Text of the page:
Mark Byrnes is a former senior associate editor at CityLab who writes about design and architecture.
After 18 years in the city, a photographer tries to preserve its disappearing faces and places.
Troy Holden didn't carry around a camera when he first moved to San Francisco in 1996. Now, he wishes he had. Since then, his adopted city has changed quite a bit.
After he got a simple point-and-shoot in 2009, Holden started documenting what he came across on his walks up and down the city's hilly landscape. He eventually developed a signature style that offers a simple yet dramatic look into lives all over the city.
Earlier this year, Holden had his first solo show, "Neighbors," a collection of portraits of residents in the first San Francisco neighborhood he lived in, the Tenderloin. Holden now lives in Bernal Heights, but he still ends up around downtown and the Mission District on his walks, posting his best shots on a Tumblr page called Snapshots as well as on his Flickr account.
Holden spoke to CityLab about how he goes about photographing his city.
How long have you been living in San Francisco?
I moved to San Francisco in 1996 from Michigan. I rode the Greyhound bus across the country with only a duffel bag and $400 to my name.
My first apartment was above a strip club on Market Street between 6th and 7th. Rent was cheap ($550 a month), which made it a good location for transplants with no money or job. It's the heart of the city where anything goes. Lots of interesting people on the street. I wish I had thought to carry a camera in those days.
What inspired you to start photographing the city?
I've always taken long walks through the city streets as a way to pass time and clear my head. In 2009, I ordered a Dell desktop computer that came with a free Canon Powershot point-and-click camera. I started bringing the camera out on my walks, snapping pics of the people and places I saw along the way.
I didn't really understand the potential of a camera back then. It was mostly boring photos of what something looked like as a way of taking notes or collecting images. Occasionally I would make what I thought to be a good picture. I started going on more and more walks while trying to focus on taking better pictures. I was hooked! Around 2011, I decided to take things more seriously and have since dedicated most of my free time to the pursuit of the next good photo.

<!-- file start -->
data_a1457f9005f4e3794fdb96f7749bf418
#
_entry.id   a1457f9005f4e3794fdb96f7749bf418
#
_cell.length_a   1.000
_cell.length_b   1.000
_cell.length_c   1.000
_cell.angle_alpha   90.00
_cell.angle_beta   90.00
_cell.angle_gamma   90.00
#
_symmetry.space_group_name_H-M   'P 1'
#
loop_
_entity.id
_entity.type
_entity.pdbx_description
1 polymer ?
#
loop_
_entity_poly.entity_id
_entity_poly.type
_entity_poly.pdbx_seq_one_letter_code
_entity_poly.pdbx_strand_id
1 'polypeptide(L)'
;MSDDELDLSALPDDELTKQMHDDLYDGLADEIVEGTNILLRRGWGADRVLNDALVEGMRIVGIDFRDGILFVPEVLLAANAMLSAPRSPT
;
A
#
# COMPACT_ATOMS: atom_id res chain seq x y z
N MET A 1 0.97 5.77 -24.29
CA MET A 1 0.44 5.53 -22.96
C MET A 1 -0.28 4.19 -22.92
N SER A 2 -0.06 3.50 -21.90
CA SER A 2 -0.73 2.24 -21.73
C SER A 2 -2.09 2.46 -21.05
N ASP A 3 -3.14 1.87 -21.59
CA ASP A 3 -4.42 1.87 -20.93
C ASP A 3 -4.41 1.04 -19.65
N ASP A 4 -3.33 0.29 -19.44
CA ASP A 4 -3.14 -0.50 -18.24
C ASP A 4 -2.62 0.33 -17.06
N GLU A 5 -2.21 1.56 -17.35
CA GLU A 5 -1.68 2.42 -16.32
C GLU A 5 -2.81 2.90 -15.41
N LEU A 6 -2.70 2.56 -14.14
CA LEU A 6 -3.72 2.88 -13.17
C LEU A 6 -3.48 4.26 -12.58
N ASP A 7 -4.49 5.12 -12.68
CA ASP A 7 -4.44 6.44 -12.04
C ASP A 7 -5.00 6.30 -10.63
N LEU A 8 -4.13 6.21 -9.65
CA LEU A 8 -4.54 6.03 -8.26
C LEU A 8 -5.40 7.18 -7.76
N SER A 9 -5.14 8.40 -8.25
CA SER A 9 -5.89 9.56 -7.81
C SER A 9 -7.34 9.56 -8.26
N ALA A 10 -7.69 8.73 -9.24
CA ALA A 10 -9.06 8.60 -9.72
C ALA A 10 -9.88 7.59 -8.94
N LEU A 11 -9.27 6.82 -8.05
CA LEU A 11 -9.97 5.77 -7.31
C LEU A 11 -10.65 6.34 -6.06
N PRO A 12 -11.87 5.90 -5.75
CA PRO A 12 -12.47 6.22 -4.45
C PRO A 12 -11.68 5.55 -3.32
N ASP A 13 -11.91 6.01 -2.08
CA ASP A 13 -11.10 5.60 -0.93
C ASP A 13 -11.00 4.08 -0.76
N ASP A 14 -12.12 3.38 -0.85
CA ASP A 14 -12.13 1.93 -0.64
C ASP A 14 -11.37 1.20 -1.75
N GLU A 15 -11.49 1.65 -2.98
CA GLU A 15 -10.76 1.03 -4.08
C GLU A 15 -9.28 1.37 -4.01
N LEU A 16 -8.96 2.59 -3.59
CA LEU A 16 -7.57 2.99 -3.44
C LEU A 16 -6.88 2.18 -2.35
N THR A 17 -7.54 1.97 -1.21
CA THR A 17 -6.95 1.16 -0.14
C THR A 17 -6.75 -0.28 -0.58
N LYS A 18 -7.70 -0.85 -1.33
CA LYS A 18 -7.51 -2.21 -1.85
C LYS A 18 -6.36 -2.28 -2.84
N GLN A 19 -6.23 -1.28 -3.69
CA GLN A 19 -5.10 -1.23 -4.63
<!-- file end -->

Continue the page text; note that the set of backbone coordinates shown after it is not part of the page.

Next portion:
What areas do you tend to do most of your work in?
I carry a camera with me wherever I go. San Francisco is small in physical size, so you can move through three or four neighborhoods in a short amount of time. My favorite areas to shoot are downtown (Market Street, Tenderloin, South of Market) and the Mission District. These are dense neighborhoods with lots of foot traffic. There's always something going on and it's easy to blend into the crowd.
For the past two years. I've been focusing on the mid-Market corridor stretching from 4th to 9th streets. I take a 30-45 minute walk in the early morning, noon, and evening five or six days a week. The area is currently undergoing major changes in both foot traffic on the street and the skyline above. Familiar faces and places are quickly disappearing. Photos I took just two or three months ago show people and buildings that are already gone. It feels like I'm in a race against time.
Of all the photos on Snapshots, which one is your favorite?
I don't know that I have any favorites. The photos I consider "keepers" tend to change over time. Once I have 25 or 30 years of photos under my belt, I'll start to seriously consider which images came together best.
A recent photo I really worked for is of a man carrying a mattress on his back down 6th Street. I was out walking and noticed this fellow from across the street carrying a large object on his back. I tried telling myself it wasn't worth running across the street through traffic, but after wavering a few seconds I knew I had to go for it. I dashed across the street and continued running until I was able to get in front of the guy. I framed and shot him from about 20 feet away and he gave me a grin. At this point, I knew he wouldn't object at another shot, so I turned on the fill flash, recomposed the photo and took a second shot.
Has Snapshots had any effect on the way you see or understand San Francisco?
What's helped me better understand San Francisco (and myself) is all the walking. For example, on an hour walk I may take two photos or I may take 15. It usually depends on my state of mind and the weather. During the buildup to the photo, or the photos I waver on and don't take—that is what I really learn from. Walking the same streets over and over is an exercise in intense observation. The photos are just a byproduct of all that walking and looking and seeing.
What do you hope viewers get out of looking at these images?
Nothing too obvious. I don't give much context in my photographs. Make up your own story and let your mind wander a bit.